Whatever the phenomenologists' failings, even from a resolutely nontheological position it would be unwise to reject a priori the existence of the human proclivities that, perhaps because of the peculiarities of our cognitive apparatus, generate the building blocks of religion—conceptions of superhuman agency, mechanisms of legitimization and boundary creation involving sacredness, repetitious patterned behavior, narratives about origins, and the like. It may be observed at this point that despite the generalized distrust of evolutionary approaches among scholars in the humanities, many of the same scholars assume that current theories are by definition superior to those held fifty or a hundred years ago. Yet if one looks at several of the theories mentioned above, one can see that their demise is far from certain. One can refer, for example, to Carsten Colpe's (b. 1929) attempt to reground the phenomenological approach; to Kurt Rudolph's (b. 1929) use of a critique-of-ideology approach indebted to Marx, Weber, and Durkheim; to Robin Horton's rehabilitation of some of the positions advanced by Tylor and Frazer; to Walter Burkert's (b. 1931) ethological approach to the role played by emotion in religion; to Fritz Stolz's (1942–2001) use of functionalist approaches; to neurological research that seems to validate some of the aims of a hermeneutic based on empathy; to ecological and ethological validation of Hume's theories; to cognitive science views of projection that validate Feuerbach.
A survey of the many areas of European research in religion since the early twentieth century would require discussing large bodies of scholarship on specific traditions or, more generally, cultural areas; to subdisciplines such as anthropology, sociology, and psychology of religion; as well as to comparative research on, among other topics, "magic," "mysticism," "ritual," "myth," and "religion" itself. Regarding the very concept of "religion," it can be said that after attempts in the nineteenth and early twentieth centuries to provide a definition of religion, as well as an account of its origin, efforts in that direction have diminished considerably, being replaced by an examination of the conditions within which the discourses that constitute religion emerge. Indeed, concern with the political dimensions of one's scholarly activities and the questioning of received categories have characterized the study of religion, especially at the turn of the millennium. In terms of the political aspects of the study of religion, reference may be made to Indo-European studies, perhaps the field that has aroused the most ideologically charged controversies in recent times. Much of this has to do with the ideological manipulation of archaeological and linguistic evidence by the Nazis; some is related to the political sympathies of scholars identified with Indo-European studies, the best-known of whom is Georges Dumézil (1898–1986). But despite the abuses at the hands of fascists and political reactionaries, it must be remembered that Dumézil's postulation of a parallel between the tripartite organization of society and an equally tripartite structure of the Indo-European pantheon is an application of Durkheim's social theory of religion. In any event, when confronting these issues it is necessary to keep in mind not just the work of Nazi sympathizers such as Stig Wikander (1908–1983) and Jan de Vries (1890–1964), but also the labor of scholars such as Émile Benveniste (1902–1976) and Bernard Sergent (b. 1946), who rightly protests that one can be an "indo-européaniste" without being a Nazi.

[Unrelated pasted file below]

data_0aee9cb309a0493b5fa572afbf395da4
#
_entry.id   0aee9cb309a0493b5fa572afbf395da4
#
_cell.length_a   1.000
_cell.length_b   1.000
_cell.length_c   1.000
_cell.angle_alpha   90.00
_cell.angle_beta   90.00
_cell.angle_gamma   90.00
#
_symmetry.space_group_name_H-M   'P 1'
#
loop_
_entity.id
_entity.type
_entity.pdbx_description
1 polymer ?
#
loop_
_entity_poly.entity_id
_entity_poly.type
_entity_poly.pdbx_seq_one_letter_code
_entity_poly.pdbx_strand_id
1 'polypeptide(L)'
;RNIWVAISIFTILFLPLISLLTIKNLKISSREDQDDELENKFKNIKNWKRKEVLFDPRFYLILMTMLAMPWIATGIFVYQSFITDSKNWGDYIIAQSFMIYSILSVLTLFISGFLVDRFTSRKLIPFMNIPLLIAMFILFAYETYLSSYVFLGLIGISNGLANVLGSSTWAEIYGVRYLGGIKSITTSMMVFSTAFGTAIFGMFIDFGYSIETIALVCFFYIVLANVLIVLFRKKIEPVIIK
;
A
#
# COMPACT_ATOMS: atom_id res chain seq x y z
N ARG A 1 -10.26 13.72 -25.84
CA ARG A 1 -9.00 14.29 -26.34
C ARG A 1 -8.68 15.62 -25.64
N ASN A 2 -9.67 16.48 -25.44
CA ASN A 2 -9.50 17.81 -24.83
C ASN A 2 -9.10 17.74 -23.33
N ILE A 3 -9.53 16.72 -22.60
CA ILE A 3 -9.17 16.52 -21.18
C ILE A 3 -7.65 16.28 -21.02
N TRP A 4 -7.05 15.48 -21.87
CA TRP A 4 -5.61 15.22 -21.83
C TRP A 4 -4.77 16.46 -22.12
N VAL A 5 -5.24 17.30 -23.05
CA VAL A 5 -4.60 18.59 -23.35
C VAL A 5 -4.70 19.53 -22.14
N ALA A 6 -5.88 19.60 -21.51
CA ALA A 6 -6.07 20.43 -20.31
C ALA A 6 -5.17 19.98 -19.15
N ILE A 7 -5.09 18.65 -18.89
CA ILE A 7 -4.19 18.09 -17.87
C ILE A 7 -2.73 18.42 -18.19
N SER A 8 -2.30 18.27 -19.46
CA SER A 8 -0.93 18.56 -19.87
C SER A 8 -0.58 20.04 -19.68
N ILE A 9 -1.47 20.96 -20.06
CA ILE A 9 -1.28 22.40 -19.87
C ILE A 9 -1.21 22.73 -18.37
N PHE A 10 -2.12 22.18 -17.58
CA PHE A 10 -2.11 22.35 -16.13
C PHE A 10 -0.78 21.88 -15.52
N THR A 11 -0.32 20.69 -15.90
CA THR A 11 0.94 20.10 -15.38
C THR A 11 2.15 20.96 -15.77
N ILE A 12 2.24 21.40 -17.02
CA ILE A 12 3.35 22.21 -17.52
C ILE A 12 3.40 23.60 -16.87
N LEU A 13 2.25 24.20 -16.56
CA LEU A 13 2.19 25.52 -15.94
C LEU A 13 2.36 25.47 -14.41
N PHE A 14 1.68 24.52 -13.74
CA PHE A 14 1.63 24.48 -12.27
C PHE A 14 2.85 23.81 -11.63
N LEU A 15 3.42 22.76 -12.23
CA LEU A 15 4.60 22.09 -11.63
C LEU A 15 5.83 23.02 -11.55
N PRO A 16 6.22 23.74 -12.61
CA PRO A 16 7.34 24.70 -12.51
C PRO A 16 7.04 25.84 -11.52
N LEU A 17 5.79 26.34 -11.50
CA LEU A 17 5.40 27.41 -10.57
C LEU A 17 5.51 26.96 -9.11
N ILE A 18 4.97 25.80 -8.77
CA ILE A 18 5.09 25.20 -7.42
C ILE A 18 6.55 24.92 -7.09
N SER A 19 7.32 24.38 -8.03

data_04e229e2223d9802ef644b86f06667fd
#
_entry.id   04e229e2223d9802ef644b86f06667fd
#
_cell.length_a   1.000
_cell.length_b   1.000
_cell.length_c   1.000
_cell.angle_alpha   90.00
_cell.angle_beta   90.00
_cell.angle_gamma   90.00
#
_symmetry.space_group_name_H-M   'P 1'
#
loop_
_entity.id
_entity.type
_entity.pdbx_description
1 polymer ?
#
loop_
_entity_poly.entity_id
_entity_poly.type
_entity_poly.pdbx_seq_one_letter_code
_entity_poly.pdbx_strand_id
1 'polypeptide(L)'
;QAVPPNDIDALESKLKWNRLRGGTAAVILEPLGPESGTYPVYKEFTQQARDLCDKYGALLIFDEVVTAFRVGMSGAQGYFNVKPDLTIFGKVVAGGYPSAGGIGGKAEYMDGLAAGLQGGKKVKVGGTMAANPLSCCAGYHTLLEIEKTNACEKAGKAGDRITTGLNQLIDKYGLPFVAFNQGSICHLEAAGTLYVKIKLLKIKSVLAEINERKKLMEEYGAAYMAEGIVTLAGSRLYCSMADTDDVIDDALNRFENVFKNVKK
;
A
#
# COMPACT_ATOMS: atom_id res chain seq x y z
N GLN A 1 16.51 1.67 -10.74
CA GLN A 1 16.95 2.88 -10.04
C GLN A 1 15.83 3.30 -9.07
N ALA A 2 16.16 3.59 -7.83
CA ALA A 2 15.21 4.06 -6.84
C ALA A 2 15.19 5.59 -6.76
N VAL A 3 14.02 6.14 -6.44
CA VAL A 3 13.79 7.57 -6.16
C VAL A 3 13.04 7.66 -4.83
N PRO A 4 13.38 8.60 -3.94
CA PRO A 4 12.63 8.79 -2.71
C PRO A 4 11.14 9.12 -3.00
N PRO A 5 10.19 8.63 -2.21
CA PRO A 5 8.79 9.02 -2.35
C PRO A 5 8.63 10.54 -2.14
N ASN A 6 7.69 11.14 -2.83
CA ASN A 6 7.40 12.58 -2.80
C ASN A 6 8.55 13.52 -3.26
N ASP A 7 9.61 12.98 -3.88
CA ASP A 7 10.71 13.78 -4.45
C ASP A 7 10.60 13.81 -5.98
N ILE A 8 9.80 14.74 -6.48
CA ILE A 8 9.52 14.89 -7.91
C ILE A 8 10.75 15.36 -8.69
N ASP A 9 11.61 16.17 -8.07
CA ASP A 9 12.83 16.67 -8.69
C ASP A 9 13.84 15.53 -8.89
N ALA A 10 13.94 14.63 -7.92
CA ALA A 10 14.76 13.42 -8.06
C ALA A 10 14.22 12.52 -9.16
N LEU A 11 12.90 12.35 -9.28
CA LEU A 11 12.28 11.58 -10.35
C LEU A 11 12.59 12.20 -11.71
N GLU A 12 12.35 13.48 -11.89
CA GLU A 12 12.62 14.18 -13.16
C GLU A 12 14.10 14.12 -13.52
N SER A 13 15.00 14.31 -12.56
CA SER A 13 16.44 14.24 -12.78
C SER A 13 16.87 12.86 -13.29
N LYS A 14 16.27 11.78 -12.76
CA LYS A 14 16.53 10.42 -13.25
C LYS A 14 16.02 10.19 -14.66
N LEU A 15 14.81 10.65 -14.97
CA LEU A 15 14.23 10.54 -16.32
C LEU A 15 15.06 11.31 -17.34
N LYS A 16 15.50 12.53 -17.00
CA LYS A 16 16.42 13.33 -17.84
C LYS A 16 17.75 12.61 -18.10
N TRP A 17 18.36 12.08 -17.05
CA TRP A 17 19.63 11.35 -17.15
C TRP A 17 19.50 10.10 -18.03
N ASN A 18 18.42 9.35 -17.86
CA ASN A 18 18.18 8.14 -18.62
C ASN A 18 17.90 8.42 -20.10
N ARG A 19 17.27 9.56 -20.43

The current practice of seeking to establish a correlation between scholarly activities and the political and religious background of scholars constitutes a sharp departure from the academic practices prevalent just a few decades ago. One may remember in this regard the angry reaction of Henrik Samuel Nyberg (1889–1974) over attempts to link his approach to Iranian religions to his Lutheran background. In his response to the critiques by W. B. Henning (1908–1967), R. C. Zaehner (1913–1967) and others, Nyberg referred, among other things, to the "gentleman's agreement," according to which the religious background of a scholar is not to be mentioned in scholarly debates. In later times, on the contrary, it is not uncommon to focus on the religious or ethnic background of scholars or on their political sympathies when trying to understand or, more frequently, to refute their theories. In the field of Iranian studies the clearest example is offered by the rejection of Wikander's theories about the Männerbünde —bands of Indo-Iranian warriors—because this theory was proposed by an author with national-socialist sympathies in a book published in 1938. Similarly, when dealing with religious allegiances, nobody would be surprised if in trying to assess Zaehner's theological approach to mysticism or E. E. Evans-Pritchard's (1902–1973) account of Zande theistic beliefs one were to take into account the fact that both converted to Catholicism. Similarly, nobody has objected to Gregory Schopen's (b. 1947) referring to "Protestant presuppositions" in his critique of purely doctrinal approaches to Indian Buddhism, an approach he detects even in Catholic scholars such as Louis de La Vallée Poussin (1869–1938) and his disciple Monsignor Étienne Lamotte (1903–1983), two of the great scholars of Buddhism in the twentieth century.